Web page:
Gas storage well project in Pitkin County moves forward
Black Hills Energy received permission Tuesday from Pitkin County’s Planning and Zoning Commission to drill two replacement natural gas storage wells at a facility in the Thompson Divide area southwest of Glenwood Springs.
However, the county’s land use code requires a second review of the project that will likely be done administratively within the Community Development Department before final permission can be granted, said Ellen Sassano, long-range planner.
Black Hills wants to replace two storage wells that are no longer operational at the Wolf Creek Storage Field, according to a Black Hills news release and other sources. The replacement natural gas wells — which store already produced natural gas until it is ready for distribution via pipelines — will be drilled on the existing well pads, the company has said.
The Wolf Creek Storage Field is unrelated to the controversial cancellation of undeveloped oil and gas leases in the Thompson Divide area by the Bureau of Land Management. The storage area is a former natural gas-producing field in the White River National Forest and the Aspen-Sopris Ranger District that was depleted in the early 1970s, Sassano said.
Black Hills Energy injects natural gas into the wells in the summer and then extracts and distributes it during the high-demand winter months, according to the news release.
The site is located south of Four Mile Park in the Glenwood Springs area, though it is fully within the boundaries of Pitkin County. However, it is accessed using Four Mile Road in Garfield County, so county commissioners there have been asked to weigh in on truck traffic aspects of the project.
Pitkin County land-use planners will work with members of the Crystal River Caucus during the second review of the project, Sassano said. Those county residents have raised concerns about some of the conditions placed on the project by the Planning and Zoning Commission, she said.
The second half of the permit may be approved in the next four to six weeks, she said.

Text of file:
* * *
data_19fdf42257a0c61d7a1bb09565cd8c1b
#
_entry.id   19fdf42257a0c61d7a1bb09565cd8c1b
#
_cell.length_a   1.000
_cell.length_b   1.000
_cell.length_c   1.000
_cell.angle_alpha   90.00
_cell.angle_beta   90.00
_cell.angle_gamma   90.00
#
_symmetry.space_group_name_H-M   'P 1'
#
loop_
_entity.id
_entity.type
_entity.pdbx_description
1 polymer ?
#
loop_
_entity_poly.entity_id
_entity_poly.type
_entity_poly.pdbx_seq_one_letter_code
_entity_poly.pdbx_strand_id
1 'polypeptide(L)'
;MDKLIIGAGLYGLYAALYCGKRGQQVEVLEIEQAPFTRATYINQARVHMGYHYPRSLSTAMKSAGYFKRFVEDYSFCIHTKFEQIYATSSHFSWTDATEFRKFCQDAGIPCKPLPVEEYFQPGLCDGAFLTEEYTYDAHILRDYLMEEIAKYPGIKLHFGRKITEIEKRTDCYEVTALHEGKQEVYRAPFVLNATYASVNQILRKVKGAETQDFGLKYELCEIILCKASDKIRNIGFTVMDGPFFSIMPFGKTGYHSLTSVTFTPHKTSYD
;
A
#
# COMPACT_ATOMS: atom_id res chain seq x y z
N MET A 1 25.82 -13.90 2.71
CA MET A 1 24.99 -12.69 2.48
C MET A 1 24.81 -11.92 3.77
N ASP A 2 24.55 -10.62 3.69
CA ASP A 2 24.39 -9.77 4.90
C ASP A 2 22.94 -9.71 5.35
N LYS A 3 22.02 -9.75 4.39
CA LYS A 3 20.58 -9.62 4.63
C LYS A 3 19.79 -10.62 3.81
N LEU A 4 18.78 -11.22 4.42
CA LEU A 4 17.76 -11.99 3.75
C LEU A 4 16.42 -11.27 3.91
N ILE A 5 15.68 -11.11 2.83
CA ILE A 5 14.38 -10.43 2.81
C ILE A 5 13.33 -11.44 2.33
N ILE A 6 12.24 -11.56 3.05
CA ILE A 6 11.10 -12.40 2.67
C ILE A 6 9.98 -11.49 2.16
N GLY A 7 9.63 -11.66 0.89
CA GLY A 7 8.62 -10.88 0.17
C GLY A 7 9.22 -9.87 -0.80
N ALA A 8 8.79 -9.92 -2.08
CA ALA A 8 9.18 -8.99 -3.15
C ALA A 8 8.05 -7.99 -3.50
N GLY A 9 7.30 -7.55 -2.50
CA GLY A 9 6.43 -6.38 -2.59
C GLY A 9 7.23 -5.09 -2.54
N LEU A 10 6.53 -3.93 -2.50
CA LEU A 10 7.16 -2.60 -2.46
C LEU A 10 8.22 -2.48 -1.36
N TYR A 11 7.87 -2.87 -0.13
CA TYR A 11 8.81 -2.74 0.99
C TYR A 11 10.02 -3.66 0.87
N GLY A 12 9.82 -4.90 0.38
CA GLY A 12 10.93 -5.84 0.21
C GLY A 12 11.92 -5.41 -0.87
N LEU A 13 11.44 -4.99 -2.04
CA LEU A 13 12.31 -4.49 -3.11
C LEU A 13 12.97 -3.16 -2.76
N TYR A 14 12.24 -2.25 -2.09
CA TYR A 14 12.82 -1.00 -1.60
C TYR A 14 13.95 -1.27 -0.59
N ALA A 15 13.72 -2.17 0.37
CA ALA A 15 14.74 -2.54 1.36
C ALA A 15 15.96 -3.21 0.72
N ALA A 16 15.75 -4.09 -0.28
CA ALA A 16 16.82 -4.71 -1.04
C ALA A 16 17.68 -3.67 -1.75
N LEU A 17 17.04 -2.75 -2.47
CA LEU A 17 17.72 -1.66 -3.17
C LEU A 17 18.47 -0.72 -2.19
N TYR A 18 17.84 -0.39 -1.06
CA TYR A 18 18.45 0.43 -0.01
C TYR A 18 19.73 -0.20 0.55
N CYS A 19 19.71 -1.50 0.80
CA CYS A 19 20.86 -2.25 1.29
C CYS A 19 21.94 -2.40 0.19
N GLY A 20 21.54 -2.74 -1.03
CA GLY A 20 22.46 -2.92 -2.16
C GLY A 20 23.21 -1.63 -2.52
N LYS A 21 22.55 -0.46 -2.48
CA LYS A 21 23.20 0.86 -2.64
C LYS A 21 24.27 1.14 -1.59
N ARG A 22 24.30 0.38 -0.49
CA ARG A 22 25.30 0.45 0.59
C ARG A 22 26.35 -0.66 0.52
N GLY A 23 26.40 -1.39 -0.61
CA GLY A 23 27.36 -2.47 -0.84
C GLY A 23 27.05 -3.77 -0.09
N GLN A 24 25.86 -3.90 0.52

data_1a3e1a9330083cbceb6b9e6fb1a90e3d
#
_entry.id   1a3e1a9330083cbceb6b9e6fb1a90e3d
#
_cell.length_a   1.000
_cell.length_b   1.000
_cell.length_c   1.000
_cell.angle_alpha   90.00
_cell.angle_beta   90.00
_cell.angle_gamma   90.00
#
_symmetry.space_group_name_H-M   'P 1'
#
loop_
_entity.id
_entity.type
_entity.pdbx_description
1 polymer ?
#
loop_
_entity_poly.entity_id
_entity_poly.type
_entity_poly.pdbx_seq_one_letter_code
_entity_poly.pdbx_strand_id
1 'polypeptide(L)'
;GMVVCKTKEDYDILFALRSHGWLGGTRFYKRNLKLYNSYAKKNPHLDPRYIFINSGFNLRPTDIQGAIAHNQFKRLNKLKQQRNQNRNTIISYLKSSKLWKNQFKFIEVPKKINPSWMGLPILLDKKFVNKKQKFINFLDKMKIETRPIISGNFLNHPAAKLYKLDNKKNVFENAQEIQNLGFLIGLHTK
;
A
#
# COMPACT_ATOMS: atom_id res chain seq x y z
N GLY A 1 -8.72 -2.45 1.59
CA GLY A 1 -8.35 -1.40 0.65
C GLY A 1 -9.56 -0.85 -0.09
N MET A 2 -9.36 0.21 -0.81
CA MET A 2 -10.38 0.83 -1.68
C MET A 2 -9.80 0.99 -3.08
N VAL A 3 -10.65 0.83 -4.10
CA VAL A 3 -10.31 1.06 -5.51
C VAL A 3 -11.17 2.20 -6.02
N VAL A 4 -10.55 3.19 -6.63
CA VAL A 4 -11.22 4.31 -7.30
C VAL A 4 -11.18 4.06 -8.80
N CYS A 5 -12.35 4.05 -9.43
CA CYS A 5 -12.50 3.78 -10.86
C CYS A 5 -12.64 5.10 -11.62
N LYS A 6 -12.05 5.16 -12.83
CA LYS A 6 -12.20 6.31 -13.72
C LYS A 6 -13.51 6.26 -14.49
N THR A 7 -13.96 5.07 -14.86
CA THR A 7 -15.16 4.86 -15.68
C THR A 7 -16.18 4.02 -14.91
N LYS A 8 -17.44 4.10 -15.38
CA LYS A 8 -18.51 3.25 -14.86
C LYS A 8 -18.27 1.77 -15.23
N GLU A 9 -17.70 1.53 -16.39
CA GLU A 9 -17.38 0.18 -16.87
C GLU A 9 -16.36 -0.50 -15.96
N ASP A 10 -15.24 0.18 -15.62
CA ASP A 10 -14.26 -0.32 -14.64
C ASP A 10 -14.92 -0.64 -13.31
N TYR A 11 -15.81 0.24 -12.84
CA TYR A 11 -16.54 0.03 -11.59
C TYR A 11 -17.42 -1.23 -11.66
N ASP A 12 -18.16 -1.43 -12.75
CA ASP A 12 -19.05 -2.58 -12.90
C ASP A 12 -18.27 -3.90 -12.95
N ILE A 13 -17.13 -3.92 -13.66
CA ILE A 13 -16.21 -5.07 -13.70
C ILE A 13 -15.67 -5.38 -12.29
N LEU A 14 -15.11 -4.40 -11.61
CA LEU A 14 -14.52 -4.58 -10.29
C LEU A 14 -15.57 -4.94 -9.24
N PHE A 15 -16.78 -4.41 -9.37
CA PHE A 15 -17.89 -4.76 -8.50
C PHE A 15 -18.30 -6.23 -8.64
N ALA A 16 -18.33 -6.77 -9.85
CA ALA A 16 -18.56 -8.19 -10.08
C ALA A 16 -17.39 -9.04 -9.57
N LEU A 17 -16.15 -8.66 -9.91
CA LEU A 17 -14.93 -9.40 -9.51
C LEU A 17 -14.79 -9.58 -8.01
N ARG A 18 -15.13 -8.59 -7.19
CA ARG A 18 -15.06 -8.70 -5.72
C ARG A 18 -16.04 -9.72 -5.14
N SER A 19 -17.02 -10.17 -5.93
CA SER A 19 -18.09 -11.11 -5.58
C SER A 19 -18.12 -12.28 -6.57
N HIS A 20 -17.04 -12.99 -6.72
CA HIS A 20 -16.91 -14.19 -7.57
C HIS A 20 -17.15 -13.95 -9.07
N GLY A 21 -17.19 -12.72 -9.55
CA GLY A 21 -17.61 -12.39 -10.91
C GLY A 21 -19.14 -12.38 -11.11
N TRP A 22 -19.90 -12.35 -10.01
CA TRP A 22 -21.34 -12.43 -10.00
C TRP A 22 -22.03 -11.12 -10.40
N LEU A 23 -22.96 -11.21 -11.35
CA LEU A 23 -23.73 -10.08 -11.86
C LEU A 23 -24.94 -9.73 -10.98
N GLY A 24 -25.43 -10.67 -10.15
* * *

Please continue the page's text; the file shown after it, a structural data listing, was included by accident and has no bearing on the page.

Meanwhile, those with comments or concerns about the project can email Sassano at firstname.lastname@example.org.
Black Hills Energy also must receive permits from the Colorado Oil and Gas Conservation Commission, the U.S. Forest Service and the BLM. The company hopes to begin the project this summer depending on when permits are issued and when the snow melts, said Carly West, a Black Hills spokesperson.
The U.S. Forest Service on Wednesday asked for public comment on the project, which it will accept for the next 30 days, according to a news release. The USFS will evaluate the surface impacts of the project, while the BLM will focus on the below the surface aspects, according to the USFS release.
“The Forest is required by law to work with oil and gas operators that have leases on National Forest … lands,” the release states. “This storage lease is a valid and existing lease.”
Attempts Wednesday to reach officials with the Wilderness Workshop in Carbondale — which helped lead the charge to cancel the undeveloped oil and gas leases in the Thompson Divide — for comment on the Wolf Creek project were not successful.
The Snowmass Village Town Council unanimously voted to issue a notice of default for Krabloonik’s lease during a July 5 regular council meeting. Now, it’s time for Krabloonik’s owners to develop a plan for how to address the compliance issues.
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